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Will a 10-Year High Inflation Force the Bank of England’s (BoE) Hand?

The Sterling remained range-bound yesterday as the market focuses on the interest rate decisions from the US, UK, and Eurozone. The latest UK labour-market report recorded a larger than expected decline in jobless claims with the unemployment rate declining from 4.3% to 4.2%. Meanwhile, headline average earnings slowed down from 5.8% to 4.9% but above expectations of 4.6%. The House of Commons also approved the new COVID-19 rules despite the discontent from 99 Conservatives rejecting the plan of implementing new measures.

Today, the Consumer Price Index (CPI) inflation rate increased sharply from 4.2% to 5.1% for November – above the consensus forecasts of 4.7% and the highest rate for just over 10 years. The core rate has also increased from 3.4% to 4.0%. The sharp increase should maintain the pressure for a BoE response in tomorrow’s policy meeting.

Greenback Stands Firm ahead of Key Policy Meeting

The US Dollar remains well-positioned as markets’ attention turns away from Omicron ahead of the Federal Reserve’s (Fed) policy announcement today. The Fed is expected to accelerate the tapering of its bond purchases in response to persistent inflationary pressures in the US. Investors will also give particular attention to the so-called dot-plot. Each dot represents the view of a Fed policymaker for the rate’s target range, which will reveal how policymakers anticipate the timings on interest hikes in the US next year. The markets expect the Fed to end its bond-buying in March and to proceed with one or two rate hikes in 2022.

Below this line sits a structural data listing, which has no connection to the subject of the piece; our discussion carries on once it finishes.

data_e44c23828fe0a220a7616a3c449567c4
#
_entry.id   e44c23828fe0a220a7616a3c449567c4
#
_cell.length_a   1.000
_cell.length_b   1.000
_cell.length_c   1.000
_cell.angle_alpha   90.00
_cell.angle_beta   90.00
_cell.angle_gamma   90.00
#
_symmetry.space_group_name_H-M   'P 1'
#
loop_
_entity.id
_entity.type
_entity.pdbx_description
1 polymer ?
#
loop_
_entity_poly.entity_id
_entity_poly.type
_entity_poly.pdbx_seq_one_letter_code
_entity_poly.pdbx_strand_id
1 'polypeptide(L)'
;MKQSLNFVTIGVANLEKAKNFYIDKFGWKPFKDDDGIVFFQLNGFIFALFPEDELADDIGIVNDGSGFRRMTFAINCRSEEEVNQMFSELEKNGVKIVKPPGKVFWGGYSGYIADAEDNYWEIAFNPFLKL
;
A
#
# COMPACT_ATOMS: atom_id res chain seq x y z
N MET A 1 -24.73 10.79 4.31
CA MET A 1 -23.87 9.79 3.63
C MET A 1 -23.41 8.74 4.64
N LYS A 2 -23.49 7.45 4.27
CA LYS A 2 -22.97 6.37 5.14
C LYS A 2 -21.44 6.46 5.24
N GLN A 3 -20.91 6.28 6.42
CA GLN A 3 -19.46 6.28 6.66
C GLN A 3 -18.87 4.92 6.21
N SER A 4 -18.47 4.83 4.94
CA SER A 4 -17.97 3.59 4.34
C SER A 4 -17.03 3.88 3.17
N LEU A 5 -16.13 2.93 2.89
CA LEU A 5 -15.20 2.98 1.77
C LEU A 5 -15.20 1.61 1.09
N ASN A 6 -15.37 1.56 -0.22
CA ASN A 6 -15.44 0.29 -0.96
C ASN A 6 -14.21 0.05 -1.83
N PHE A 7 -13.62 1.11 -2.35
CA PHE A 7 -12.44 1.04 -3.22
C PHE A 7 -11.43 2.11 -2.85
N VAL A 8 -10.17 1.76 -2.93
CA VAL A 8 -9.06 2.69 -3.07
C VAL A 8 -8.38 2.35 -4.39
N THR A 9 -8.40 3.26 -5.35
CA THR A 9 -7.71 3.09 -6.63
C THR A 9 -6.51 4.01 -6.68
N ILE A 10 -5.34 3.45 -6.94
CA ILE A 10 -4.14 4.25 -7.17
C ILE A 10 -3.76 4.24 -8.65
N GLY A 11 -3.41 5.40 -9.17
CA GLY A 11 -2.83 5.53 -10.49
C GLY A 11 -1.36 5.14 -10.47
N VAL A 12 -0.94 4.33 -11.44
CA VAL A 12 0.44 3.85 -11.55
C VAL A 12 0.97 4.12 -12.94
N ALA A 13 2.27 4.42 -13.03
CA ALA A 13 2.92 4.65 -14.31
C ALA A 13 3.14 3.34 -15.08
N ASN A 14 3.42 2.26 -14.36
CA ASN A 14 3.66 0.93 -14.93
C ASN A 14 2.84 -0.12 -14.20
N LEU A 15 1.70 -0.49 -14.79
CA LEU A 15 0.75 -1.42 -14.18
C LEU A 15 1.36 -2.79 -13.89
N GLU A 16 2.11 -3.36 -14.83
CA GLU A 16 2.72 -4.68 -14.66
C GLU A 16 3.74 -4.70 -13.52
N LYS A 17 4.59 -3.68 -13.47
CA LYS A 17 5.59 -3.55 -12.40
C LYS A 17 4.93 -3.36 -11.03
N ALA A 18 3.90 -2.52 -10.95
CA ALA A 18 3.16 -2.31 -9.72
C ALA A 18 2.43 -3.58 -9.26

Yesterday’s economic data showed that producer prices rose by 9.6% yearly in November. The annual inflationary rate was also reported to be at 6.8% in November – the highest since 1982. Elsewhere, the US congress has reportedly agreed to raise the US debt ceiling, lending support to the dollar.

Ahead of the policy announcement, investors will also review November’s Retail Sales Data for updated guidance on consumer spending.

All Eyes on the European Central Bank’s (ECB) Decision

Euro activity remained relatively range-bound yesterday following a baron Eurozone macroeconomic data schedule. And we could expect a single notable data release of the French Final CPI month-on-month (MoM) figures, which should remain unchanged at 0.4%.

Therefore, markets will focus on the ECB policy meeting tomorrow, although, it is widely expected that the Bank will not change the interest rates from 0.00%. The surging European inflation and growing concerns over Omicron will make for an interesting 2022 policy outlook. Given these factors, the Central Bank may require more time to analyse the possible impact of ending its Pandemic Emergency Purchasing Programme (PEPP) which was set up in March 2020 to support the Euro area. It is also due to end in March 2022 with a total value of €1.85 tn.

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